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Finding Information: The Search Process

Search is Iterative

Your assignment is due next week; you’ve spent the last hour Googling keywords and all you’ve found is a Wikipedia page, you’ve tried the library catalogue but none of the results are even relevant. You’re feeling frustrated, overwhelmed, and you’re ready to give up.

Feel familiar? This is a normal part of the search process. 

The search process is iterative; this means it involves constructive repetition. Searching is a continuous cycle, during which you will formulate, test, evaluate and reformulate your search plan several times.  

Generally, we begin searching with an ill-formed topic, question, or idea. Because of this, preliminary searches don’t often yield results we can use in our final assignment. While these searches feel like dead ends, they’re important to help us expand our knowledge of the topic and identify points of interest. This helps us to ask more specific questions, develop better keywords, and formulate more productive searches. And the better our search, the better the information we uncover.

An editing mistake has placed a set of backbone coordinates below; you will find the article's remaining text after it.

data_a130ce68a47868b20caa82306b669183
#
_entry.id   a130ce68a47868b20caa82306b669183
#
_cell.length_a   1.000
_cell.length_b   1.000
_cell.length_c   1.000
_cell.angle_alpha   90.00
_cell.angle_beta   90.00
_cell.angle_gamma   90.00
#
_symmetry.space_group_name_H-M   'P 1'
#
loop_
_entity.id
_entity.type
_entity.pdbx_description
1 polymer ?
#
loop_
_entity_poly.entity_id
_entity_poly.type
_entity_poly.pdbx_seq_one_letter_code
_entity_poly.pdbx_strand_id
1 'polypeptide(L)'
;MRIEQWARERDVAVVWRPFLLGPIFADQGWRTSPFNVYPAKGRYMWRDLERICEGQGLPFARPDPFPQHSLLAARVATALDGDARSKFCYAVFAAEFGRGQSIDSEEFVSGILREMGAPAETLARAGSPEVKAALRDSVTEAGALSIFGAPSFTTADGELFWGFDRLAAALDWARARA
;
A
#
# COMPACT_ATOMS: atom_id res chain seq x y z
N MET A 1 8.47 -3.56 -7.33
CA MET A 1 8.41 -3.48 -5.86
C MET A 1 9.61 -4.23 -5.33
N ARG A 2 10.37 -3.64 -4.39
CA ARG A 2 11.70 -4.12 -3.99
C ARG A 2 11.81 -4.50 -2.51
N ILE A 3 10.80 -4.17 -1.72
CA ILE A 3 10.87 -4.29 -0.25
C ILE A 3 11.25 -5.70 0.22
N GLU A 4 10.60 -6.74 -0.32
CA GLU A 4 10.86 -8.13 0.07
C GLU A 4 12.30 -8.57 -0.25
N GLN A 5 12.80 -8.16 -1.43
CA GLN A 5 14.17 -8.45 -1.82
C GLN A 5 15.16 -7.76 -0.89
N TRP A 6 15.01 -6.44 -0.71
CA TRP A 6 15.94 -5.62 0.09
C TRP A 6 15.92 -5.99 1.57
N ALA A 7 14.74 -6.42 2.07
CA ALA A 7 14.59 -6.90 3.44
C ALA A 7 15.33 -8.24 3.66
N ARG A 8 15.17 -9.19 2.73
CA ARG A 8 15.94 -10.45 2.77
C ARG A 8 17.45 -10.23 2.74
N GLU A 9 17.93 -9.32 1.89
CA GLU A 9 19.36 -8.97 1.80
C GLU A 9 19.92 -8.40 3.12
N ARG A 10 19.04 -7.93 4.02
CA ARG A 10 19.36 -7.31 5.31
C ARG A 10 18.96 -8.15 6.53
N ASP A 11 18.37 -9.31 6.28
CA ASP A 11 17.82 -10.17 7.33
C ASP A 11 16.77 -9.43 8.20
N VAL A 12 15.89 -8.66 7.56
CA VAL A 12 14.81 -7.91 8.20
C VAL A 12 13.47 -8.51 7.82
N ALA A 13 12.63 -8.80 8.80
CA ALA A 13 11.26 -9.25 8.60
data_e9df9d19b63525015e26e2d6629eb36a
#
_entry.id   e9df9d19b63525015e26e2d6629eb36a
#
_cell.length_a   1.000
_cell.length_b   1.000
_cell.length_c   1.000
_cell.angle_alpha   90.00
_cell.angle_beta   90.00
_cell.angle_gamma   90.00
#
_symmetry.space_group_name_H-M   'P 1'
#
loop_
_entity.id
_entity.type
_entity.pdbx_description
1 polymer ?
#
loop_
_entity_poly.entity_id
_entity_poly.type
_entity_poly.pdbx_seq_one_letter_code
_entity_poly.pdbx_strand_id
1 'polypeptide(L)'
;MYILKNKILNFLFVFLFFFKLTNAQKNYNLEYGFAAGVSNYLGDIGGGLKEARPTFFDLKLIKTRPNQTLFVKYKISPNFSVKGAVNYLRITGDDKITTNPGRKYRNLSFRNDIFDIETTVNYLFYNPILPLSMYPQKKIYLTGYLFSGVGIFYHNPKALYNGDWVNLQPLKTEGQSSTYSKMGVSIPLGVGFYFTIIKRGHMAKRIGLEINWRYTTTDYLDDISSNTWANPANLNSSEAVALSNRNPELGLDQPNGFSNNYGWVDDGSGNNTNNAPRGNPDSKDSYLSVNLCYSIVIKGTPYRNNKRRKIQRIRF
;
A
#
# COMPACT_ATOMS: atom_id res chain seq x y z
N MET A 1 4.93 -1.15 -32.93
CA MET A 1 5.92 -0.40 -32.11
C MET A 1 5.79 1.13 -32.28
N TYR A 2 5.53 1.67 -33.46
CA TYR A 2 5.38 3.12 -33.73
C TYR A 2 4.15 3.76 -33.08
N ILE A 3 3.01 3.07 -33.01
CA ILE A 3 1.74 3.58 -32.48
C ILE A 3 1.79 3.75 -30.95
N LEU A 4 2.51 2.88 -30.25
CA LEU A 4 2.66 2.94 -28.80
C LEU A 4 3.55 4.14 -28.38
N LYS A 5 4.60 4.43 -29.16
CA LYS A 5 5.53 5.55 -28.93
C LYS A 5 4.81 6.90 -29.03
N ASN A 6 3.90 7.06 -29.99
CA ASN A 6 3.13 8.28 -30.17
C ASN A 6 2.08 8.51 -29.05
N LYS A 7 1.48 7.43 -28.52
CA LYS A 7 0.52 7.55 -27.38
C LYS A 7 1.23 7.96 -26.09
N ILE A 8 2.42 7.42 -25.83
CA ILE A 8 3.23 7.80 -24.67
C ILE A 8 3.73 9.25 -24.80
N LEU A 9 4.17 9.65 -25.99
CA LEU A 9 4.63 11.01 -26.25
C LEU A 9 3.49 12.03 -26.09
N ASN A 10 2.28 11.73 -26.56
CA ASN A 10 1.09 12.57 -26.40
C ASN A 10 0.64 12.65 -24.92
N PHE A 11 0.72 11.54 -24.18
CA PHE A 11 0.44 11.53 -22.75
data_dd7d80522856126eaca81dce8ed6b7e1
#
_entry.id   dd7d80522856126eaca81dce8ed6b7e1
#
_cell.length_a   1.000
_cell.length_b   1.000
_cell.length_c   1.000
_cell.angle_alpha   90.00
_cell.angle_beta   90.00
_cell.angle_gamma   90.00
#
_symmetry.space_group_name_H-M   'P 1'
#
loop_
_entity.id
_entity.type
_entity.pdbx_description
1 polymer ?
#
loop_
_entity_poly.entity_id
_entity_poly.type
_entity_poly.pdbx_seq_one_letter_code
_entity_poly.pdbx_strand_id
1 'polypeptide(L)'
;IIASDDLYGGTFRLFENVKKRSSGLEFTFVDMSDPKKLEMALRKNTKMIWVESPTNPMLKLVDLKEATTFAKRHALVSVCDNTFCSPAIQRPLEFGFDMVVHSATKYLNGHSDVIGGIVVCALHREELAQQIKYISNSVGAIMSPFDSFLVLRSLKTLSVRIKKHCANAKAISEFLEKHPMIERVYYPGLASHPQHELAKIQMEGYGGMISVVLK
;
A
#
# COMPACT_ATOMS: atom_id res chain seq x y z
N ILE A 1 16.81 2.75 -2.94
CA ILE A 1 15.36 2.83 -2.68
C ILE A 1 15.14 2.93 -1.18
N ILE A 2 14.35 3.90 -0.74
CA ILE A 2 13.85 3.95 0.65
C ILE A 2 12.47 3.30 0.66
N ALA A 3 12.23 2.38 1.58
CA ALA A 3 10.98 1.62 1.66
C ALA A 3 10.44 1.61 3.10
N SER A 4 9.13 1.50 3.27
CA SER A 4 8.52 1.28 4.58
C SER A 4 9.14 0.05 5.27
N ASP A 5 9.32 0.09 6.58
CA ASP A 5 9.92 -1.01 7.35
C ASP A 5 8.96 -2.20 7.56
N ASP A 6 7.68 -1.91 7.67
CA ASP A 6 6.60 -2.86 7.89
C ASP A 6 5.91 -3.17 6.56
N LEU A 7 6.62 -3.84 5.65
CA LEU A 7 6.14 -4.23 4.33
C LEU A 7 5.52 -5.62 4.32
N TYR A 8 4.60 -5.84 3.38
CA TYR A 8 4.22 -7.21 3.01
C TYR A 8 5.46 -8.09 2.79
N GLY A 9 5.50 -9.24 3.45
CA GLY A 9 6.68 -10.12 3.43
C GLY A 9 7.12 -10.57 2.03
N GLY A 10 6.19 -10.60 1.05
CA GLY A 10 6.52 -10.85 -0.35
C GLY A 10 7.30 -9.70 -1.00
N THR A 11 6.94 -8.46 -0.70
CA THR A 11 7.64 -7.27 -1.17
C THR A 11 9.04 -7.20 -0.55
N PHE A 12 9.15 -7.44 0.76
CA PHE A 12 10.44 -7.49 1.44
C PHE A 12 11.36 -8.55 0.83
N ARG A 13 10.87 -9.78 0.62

The downside? An iterative search process can often take more time than we expect. Struggling to stay organised? We recommend looking at our Managing Your Studies guide for some helpful tips and tricks.

Interact with the hotspots below to find out more.